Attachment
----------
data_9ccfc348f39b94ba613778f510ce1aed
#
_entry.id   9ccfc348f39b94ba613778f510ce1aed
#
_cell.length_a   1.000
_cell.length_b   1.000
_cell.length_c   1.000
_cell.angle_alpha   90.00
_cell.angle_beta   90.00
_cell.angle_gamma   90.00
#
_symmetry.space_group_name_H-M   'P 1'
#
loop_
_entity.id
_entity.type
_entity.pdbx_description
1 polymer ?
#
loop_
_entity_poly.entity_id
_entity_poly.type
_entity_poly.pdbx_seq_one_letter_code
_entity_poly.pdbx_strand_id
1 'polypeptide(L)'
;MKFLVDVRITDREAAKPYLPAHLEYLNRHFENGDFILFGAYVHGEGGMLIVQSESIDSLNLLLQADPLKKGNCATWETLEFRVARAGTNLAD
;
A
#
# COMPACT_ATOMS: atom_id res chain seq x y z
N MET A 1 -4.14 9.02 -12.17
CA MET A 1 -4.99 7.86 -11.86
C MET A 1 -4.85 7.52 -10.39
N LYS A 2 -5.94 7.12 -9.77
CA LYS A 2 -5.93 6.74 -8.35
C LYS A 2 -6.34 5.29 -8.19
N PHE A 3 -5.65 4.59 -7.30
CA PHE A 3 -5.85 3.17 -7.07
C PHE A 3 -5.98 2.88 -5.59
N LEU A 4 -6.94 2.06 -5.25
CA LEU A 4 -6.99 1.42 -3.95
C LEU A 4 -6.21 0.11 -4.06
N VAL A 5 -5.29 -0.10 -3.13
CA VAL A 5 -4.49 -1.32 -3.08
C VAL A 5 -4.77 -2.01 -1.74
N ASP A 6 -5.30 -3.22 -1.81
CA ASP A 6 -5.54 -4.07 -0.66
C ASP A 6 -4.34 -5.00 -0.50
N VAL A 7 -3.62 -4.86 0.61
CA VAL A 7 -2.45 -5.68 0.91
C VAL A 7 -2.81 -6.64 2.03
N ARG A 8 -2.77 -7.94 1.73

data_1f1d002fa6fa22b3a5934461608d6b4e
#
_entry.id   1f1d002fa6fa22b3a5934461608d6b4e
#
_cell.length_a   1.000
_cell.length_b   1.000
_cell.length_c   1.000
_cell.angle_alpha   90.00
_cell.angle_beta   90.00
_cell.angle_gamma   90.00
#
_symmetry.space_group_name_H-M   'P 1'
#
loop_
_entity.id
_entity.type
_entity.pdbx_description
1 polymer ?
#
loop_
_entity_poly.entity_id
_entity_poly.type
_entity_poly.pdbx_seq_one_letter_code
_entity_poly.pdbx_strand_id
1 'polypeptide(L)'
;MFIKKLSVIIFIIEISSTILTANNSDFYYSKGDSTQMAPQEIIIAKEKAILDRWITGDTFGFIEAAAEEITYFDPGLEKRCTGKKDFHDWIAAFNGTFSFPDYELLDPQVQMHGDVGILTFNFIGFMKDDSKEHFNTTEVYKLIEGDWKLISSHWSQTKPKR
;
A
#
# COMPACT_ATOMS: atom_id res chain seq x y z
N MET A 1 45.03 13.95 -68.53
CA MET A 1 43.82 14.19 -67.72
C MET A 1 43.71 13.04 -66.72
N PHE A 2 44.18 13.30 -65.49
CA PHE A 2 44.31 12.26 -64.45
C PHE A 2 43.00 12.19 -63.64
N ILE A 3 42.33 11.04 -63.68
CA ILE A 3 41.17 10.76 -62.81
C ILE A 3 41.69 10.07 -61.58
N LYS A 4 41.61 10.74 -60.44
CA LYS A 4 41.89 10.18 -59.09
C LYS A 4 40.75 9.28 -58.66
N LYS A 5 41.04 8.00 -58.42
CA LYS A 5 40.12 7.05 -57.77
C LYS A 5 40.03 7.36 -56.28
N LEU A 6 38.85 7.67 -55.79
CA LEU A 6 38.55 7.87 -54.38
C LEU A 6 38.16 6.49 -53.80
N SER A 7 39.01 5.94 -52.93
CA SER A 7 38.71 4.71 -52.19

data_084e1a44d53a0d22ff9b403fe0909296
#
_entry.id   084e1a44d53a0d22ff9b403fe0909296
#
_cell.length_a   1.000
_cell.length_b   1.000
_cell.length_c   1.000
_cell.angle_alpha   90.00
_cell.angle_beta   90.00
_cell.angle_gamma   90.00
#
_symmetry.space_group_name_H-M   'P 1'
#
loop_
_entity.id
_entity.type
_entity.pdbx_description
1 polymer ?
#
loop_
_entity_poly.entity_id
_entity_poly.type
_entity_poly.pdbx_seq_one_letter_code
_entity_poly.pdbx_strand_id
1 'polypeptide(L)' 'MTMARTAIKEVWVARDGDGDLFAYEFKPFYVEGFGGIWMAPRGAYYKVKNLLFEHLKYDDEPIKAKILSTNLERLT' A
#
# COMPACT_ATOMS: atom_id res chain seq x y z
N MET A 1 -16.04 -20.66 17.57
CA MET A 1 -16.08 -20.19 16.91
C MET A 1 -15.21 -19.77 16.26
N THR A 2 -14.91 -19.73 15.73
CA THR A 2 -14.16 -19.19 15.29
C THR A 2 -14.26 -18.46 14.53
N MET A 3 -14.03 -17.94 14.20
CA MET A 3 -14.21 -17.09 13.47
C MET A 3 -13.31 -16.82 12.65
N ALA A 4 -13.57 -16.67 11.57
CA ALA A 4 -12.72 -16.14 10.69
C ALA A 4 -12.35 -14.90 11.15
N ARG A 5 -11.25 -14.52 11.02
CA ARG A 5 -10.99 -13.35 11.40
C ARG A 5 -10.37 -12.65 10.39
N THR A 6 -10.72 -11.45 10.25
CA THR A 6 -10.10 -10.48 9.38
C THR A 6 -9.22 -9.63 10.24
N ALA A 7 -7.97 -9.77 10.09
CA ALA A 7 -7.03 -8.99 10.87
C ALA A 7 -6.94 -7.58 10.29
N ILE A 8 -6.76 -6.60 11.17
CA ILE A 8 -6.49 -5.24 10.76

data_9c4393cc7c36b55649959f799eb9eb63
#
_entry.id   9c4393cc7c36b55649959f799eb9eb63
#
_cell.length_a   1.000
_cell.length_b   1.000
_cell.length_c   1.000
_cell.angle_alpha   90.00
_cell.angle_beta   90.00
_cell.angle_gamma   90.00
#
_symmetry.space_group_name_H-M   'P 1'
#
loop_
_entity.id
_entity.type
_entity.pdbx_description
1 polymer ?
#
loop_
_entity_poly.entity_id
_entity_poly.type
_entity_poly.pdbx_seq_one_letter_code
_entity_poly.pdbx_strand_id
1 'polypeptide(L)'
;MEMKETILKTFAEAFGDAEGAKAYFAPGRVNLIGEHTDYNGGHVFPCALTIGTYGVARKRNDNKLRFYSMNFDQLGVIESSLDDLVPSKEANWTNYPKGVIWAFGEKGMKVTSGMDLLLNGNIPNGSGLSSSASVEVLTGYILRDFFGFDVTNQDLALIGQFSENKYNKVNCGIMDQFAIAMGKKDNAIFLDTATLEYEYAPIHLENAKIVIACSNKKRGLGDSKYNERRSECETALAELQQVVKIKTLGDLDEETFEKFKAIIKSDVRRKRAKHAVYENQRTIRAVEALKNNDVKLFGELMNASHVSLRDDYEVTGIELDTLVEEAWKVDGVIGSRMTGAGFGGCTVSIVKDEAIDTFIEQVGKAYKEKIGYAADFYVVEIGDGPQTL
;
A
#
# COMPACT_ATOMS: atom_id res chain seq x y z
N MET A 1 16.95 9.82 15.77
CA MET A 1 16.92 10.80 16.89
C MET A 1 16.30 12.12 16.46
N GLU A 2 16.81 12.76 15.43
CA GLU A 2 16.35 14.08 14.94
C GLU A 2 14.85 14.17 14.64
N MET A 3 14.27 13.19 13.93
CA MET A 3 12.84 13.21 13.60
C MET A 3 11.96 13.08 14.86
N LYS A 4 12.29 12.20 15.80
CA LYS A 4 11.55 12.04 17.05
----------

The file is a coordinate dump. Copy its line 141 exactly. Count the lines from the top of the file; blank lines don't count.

C ALA A 4 -12.35 -14.90 11.15